The Story of Kentucky House Bill 263
Filed on January 29th, by Representative Richard Heath during this year’s general session, this new law took effect on July 14, 2018. The bill changed Kentucky cottage food law to classify home-based processors as an person who “produces or processes whole fruit and vegetables, mixed-greens, jams, jellies, sweet sorghum syrups, preserves, fruit butter, bread, fruit pies, cakes, or cookies” our of his or her home. The best place to find out what the law states is by reading House Bill 263, which can be done here: http://www.lrc.ky.gov/recorddocuments/bill/18RS/HB263/bill.pdf
Before HB 263 was enacted, Kentucky only allowed farmers or people who grew their main ingredients to become home-based processors. Today, 743 home-based processors are currently registered with the Commonwealth. Since Kentucky has around 75,000 farms, that translates to roughly one processor for every 100 farms. Now that the program has expanded to potentially millions of non-farmers, hundreds, if not thousands, of new home baking businesses have the opportunity to be earning some serious “dough”. By using their own kitchens, home-based processors can avoid having to rent out commercial kitchen space. That rent can be prohibitively expensive, particularly for entrepreneurs just starting out.
With the passage of House Bill 263, Kentucky has joined 47 other states with similar laws in effect, according to the Institute for Justice, a libertarian nonprofit law firm. Previously, home bakers could be fined up to $5,000 if found selling their goods. One of those food entrepreneurs is Jennifer Lopez (not the singer), who started her own custom cake business out of her home in Missouri. But when she moved across state lines to Paducah, Kentucky, selling her cakes would suddenly turn her into a criminal. She started a website, http://kentuckyhomebakers.com/, in July 2017 that features information about the cottage food bill, asks for support and features stories of everyday Kentuckians who bake and sell cookies, cakes, cupcakes, pies and other treats out of their homes.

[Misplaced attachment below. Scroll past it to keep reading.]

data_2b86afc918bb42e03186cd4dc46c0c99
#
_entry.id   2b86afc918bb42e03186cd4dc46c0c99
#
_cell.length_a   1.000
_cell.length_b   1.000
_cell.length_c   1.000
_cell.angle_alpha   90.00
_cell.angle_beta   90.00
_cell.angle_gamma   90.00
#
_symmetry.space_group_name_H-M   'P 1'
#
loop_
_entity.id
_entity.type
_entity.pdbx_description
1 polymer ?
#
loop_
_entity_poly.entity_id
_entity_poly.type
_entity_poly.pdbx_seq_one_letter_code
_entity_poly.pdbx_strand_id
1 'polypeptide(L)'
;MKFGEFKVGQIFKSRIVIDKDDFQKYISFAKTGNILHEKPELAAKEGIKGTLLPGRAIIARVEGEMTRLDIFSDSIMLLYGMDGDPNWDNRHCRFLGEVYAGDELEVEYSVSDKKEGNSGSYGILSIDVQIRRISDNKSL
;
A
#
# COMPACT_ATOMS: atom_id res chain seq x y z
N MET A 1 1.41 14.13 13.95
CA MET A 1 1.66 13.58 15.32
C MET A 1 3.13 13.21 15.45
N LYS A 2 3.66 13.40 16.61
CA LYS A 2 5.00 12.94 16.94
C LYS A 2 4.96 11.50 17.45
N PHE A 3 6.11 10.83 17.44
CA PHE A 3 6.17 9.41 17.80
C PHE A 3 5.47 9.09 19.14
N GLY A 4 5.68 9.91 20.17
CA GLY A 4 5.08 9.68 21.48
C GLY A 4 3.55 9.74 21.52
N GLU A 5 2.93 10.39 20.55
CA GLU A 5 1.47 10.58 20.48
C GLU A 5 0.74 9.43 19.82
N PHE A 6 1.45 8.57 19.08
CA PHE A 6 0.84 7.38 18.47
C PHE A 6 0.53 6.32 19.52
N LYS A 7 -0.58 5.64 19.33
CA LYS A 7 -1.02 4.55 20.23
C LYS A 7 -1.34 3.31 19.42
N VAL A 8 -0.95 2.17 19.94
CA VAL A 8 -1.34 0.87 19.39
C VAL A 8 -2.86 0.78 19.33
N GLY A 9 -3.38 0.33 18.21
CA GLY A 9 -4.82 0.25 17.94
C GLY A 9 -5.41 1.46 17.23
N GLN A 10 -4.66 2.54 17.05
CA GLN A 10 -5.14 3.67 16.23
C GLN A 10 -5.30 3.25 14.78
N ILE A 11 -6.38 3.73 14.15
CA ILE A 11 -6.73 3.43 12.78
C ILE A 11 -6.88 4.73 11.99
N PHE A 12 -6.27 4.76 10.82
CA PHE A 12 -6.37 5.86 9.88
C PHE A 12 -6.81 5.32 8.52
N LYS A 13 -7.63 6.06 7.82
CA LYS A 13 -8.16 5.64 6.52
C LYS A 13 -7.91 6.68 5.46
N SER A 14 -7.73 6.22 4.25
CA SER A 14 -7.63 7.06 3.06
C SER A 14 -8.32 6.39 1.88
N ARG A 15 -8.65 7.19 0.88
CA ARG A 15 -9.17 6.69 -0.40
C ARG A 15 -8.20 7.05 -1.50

HB 263 also greatly expands where home-based processors can sell their treats. Previously, sales were only permitted on one’s farm, at roadside stands, or at one of Kentucky’s 160 farmer’s markets. In addition to those venues, the new law allows sales anywhere that is directly to a consumer within the state, including out of a home (whether by pickup or delivery) and online. Wholesale, such as to grocery stores and restaurants are prohibited. The bill does not limit how much home-based processors can produce from their kitchen, but farmers who now qualify as home-based microprocessors, can only earn a maximum net income of $35,000 annually through the sale of homemade goods, jams and other processed food items. They can also sell acidified and low-acid canned foods, which home-based processors are not allowed to do, according to the altered law. Information regarding labeling requirements for home-based processors in Kentucky can be found here https://chfs.ky.gov/agencies/dph/dphps/fsb/Documents/LabelingRequirementsforHomeBasedProcessors.pdf
The new law does NOT require bakers to buy a permit, be inspected, or pay a fee before selling their non-potentially hazardous foods. If you have questions about starting a baking business in your Kentucky home, I hope you will reach out to me at the Louisville Small Business Development Center on how best to do that for your situation. I look forward to working with you!